Marketers and advertisers might have to wait a little longer to use IoT to reach consumers via smart appliances in their homes.
Adoption of smart appliances has yet to take off in the U.S. and large growth is not projected for the next year, according to a new study.
The 360 View Update: Consumer Demand for Connected Major Appliances by Parks Associates found that fewer than 5% of U.S. households currently own a smart appliance and less than a quarter (18%) of consumers plan to buy one within the next year.
Smart appliances include refrigerators, ovens, dishwashers and washing and drying machines that can be remotely controlled and monitored through an internet connection.
High cost and availability are among the factors affecting adoption. Brands need to more clearly address consumer pain-points in order to grow the industry, according to Parks Associates analyst Eddie Accomando.
“A focus on the customer’s end use case, resulting in features that solve real customer problems, will drive more sales than possibilities or ‘nice to have’ options,” he said.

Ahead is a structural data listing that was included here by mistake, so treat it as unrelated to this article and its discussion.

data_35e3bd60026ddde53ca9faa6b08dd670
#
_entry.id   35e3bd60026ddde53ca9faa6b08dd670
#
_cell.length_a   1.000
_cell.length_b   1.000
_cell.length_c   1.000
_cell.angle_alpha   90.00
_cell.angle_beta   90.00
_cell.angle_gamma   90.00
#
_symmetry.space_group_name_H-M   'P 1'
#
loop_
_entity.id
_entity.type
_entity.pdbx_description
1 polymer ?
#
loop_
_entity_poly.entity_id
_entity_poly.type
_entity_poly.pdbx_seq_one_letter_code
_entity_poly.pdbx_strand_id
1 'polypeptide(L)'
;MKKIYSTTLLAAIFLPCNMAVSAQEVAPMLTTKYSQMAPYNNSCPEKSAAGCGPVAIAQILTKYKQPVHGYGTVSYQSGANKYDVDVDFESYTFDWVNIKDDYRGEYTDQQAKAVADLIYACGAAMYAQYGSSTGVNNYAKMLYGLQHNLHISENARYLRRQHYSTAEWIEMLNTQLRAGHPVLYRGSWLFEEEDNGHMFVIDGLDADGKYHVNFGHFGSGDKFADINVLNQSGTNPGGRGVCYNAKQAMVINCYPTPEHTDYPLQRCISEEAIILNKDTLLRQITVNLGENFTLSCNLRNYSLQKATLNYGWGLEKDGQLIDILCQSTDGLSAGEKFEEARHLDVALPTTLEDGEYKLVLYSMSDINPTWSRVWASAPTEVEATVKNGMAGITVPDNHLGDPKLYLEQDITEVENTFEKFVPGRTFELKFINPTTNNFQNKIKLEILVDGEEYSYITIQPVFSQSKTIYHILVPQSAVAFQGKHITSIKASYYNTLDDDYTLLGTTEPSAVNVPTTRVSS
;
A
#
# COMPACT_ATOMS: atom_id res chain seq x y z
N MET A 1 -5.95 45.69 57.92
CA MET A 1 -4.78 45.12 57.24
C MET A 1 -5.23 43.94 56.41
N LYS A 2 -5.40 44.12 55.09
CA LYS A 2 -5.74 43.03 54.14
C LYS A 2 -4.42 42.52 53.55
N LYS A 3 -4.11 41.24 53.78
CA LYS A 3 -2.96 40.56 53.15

While intent to purchase smart appliances has more than doubled since 2014, Parks Associates’ Tom Kerber believes there is a disconnect in the industry.
“Recipe apps and features get lots of attention in marketing smart stoves and refrigerators, but nearly 60% of meals are prepared without a recipe,” said Kerber, who directs research for home controls and energy at Parks.
“Only 19% use a recipe from an Internet source,” he said. “For smart appliances to be successful, manufacturers need to understand how consumers want to use these devices.”
The research found that of households that own or plan to own a smart dishwasher, more than half (53%) say they value the ability to avoid melting plastics by automatically adjusting settings. Of those, one third (33%) say self-ordering detergent is beneficial.
“Focusing on applications that consumers value will help increase demand,” Kerber said. “For example, the most desired capabilities for smart stoves or ovens are features that prevent food from burning or overcooking.”